It’s down to leverage. If you have a goal and you’re trying to get somewhere and if you can leverage those relationships to help you get there quicker, why not? The important thing in any of these is that it has to be a win-win. Everyone has to be getting something out of it, which most people would have to make sure that that happens.
Why go alone and be the sole person out there pounding the pavements where you can take an easier path if you need to? There’s no shame in that. Some people think that in working hard, there’s some merit to it, like, “I’m proud. I put so much work into this.” I’m like, “What is the result of that? That is the only thing that matters.”
I’m going to repeat that for everybody who is reading. It’s the result that matters. If we burn ourselves out and don’t even get the result, that’s frustrating and annoying. If there’s a choice to work hard and get the result or work a little bit and get the result, which is what we would rather do. It’s important for people to remember that we want to be result-focused, not time-focused. “This is how much time I put into it.” Who cares? It’s what result did you get and did you get the result that you intended. What is a tip that you could give? How do I become a good partner? How do I seek the right partners?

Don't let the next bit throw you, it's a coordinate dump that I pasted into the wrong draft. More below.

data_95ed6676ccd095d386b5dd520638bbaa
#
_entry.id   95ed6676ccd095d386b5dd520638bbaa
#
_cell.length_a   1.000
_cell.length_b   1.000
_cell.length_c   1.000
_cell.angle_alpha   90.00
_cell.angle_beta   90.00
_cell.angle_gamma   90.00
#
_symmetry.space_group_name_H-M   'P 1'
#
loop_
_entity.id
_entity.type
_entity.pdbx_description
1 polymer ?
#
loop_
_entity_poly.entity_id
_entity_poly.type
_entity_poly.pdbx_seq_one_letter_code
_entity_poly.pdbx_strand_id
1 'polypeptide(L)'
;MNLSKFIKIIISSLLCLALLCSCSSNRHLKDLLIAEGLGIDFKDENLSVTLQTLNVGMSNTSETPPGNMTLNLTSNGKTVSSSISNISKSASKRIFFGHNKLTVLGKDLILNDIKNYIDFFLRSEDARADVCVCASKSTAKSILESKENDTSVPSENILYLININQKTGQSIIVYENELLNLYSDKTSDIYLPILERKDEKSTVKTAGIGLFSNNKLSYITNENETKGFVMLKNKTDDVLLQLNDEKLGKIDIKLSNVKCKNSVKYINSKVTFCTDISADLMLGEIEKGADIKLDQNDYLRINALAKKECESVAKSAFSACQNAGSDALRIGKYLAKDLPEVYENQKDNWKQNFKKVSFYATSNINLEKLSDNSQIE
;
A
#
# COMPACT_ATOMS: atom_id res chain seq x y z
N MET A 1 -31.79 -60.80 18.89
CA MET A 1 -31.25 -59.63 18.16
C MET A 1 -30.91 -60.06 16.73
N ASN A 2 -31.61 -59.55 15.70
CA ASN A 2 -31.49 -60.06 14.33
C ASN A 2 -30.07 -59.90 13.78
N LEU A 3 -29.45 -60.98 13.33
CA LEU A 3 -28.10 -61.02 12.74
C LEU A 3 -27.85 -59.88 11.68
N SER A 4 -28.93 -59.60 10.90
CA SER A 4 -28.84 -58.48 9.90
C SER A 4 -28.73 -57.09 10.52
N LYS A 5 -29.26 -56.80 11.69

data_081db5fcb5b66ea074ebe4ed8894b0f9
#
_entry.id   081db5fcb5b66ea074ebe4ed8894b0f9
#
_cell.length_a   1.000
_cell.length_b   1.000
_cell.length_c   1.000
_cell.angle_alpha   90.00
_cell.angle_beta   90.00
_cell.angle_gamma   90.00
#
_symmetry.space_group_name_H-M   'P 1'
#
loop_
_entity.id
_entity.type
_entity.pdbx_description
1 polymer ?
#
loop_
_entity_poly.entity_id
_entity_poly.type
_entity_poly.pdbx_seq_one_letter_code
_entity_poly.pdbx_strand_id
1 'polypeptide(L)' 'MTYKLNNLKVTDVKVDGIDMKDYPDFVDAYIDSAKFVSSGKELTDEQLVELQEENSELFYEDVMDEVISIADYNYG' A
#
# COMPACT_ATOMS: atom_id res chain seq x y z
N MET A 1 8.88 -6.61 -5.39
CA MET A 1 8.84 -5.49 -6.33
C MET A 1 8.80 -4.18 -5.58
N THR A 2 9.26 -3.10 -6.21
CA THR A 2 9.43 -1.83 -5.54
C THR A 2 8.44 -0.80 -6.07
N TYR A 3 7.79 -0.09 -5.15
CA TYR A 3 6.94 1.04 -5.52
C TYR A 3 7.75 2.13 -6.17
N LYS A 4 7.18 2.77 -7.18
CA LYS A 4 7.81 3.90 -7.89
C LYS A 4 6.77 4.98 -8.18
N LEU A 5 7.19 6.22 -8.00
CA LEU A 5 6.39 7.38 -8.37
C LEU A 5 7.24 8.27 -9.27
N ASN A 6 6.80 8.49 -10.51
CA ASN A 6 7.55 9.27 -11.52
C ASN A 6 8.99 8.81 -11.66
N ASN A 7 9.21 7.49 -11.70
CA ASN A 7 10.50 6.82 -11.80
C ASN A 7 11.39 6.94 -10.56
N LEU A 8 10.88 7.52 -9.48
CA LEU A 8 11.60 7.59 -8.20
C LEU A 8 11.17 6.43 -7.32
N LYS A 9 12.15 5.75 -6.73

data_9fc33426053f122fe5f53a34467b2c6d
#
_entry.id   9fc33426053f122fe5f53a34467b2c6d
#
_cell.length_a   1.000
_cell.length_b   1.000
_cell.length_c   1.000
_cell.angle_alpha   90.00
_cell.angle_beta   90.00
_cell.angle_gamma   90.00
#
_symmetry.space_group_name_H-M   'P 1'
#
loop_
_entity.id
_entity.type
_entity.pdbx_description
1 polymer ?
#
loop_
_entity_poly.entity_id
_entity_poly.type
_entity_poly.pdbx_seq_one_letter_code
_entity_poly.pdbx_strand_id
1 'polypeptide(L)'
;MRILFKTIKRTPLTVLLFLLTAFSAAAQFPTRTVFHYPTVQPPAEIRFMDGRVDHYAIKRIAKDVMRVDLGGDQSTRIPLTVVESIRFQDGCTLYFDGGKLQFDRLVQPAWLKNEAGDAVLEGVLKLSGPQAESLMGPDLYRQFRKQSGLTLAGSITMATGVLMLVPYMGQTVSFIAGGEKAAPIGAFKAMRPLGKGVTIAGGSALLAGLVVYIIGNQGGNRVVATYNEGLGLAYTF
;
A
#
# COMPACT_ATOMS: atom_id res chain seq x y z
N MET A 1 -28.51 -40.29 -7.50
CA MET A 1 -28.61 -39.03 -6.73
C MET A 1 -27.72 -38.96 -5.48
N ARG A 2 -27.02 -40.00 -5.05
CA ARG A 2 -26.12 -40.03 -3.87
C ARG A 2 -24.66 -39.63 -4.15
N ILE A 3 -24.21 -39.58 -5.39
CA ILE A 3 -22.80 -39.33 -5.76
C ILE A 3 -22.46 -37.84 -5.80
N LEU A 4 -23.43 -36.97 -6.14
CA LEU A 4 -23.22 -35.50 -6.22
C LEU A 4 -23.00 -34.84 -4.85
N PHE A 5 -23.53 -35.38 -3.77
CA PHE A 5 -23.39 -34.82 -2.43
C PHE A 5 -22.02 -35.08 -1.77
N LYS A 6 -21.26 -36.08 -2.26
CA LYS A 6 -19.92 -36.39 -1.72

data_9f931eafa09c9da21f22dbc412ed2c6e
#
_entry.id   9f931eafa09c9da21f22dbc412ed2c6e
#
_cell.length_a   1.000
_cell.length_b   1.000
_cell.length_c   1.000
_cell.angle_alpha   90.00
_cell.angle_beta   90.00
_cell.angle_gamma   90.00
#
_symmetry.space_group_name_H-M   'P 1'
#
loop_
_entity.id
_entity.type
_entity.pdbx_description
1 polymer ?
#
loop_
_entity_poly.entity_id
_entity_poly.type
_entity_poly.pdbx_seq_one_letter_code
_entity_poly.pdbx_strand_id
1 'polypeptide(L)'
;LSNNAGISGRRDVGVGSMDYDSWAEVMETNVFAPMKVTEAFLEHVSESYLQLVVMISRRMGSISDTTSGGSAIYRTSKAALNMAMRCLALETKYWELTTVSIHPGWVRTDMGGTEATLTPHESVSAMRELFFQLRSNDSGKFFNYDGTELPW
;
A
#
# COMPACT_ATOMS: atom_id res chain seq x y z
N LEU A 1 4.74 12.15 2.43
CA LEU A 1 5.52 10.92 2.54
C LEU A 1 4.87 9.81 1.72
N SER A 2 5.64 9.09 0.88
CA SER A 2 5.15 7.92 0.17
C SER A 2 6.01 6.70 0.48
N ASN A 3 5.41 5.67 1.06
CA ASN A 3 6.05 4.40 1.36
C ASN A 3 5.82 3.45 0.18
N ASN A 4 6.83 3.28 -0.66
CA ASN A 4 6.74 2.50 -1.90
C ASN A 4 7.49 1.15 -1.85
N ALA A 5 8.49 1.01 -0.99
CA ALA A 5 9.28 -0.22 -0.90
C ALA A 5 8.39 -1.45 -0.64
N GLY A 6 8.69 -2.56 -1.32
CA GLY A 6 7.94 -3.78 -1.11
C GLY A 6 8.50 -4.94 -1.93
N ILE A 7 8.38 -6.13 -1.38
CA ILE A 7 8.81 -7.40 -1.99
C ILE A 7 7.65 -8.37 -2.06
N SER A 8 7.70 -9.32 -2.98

It’s all about what your goal is and aligning the people that can help you with that. You want to make sure that it’s working for both people and that somehow the partnership is going to bring them something as well. Otherwise, it’s not going to work out that well. I know myself when I get a task, I’m an implementer. I want to get it done. I’ll jump in and start doing those.
Take the few minutes or the time beforehand to map it out and figure out what are the different steps you need to take and do you personally need to take all those steps. Are these steps that can be taken by somebody else? Somebody can facilitate you, meet somebody else, have somebody else do it or whatever that is going to be.
Try to take a strategic high-level look at what you’re doing before you dive into the actual work of those. Gary Vee always talks about the clouds and the dirt. The dirt is where everybody’s there and doing it. The clouds are way up above, looking at the whole project. Spend some time in both of those places. Put in the clouds first, figure it out, get down, and do what you need to do.
I’m all about that too. My whole thing is how do we think, act, and be more strategic in the way that we do things. That means getting up in the clouds to look at it from above.
It’s your 30,000-foot view of the world.